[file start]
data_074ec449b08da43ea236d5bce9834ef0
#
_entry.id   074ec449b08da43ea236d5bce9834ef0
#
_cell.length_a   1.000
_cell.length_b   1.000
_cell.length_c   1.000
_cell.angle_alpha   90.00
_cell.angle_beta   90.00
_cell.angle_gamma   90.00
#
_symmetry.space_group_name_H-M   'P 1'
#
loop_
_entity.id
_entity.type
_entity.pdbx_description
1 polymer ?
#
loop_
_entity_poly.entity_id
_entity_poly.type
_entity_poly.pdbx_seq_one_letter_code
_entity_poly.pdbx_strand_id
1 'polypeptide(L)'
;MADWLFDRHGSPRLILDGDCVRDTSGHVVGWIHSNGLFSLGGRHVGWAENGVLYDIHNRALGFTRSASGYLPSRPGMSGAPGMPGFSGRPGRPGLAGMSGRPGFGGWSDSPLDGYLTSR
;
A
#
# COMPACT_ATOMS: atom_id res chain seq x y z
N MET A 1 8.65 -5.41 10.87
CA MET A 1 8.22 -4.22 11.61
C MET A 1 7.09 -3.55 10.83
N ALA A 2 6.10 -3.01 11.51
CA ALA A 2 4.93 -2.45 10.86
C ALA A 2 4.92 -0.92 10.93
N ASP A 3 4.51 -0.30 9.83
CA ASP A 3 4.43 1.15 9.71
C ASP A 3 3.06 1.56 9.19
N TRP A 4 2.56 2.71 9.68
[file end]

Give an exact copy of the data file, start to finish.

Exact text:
data_074ec449b08da43ea236d5bce9834ef0
#
_entry.id   074ec449b08da43ea236d5bce9834ef0
#
_cell.length_a   1.000
_cell.length_b   1.000
_cell.length_c   1.000
_cell.angle_alpha   90.00
_cell.angle_beta   90.00
_cell.angle_gamma   90.00
#
_symmetry.space_group_name_H-M   'P 1'
#
loop_
_entity.id
_entity.type
_entity.pdbx_description
1 polymer ?
#
loop_
_entity_poly.entity_id
_entity_poly.type
_entity_poly.pdbx_seq_one_letter_code
_entity_poly.pdbx_strand_id
1 'polypeptide(L)'
;MADWLFDRHGSPRLILDGDCVRDTSGHVVGWIHSNGLFSLGGRHVGWAENGVLYDIHNRALGFTRSASGYLPSRPGMSGAPGMPGFSGRPGRPGLAGMSGRPGFGGWSDSPLDGYLTSR
;
A
#
# COMPACT_ATOMS: atom_id res chain seq x y z
N MET A 1 8.65 -5.41 10.87
CA MET A 1 8.22 -4.22 11.61
C MET A 1 7.09 -3.55 10.83
N ALA A 2 6.10 -3.01 11.51
CA ALA A 2 4.93 -2.45 10.86
C ALA A 2 4.92 -0.92 10.93
N ASP A 3 4.51 -0.30 9.83
CA ASP A 3 4.43 1.15 9.71
C ASP A 3 3.06 1.56 9.19
N TRP A 4 2.56 2.71 9.68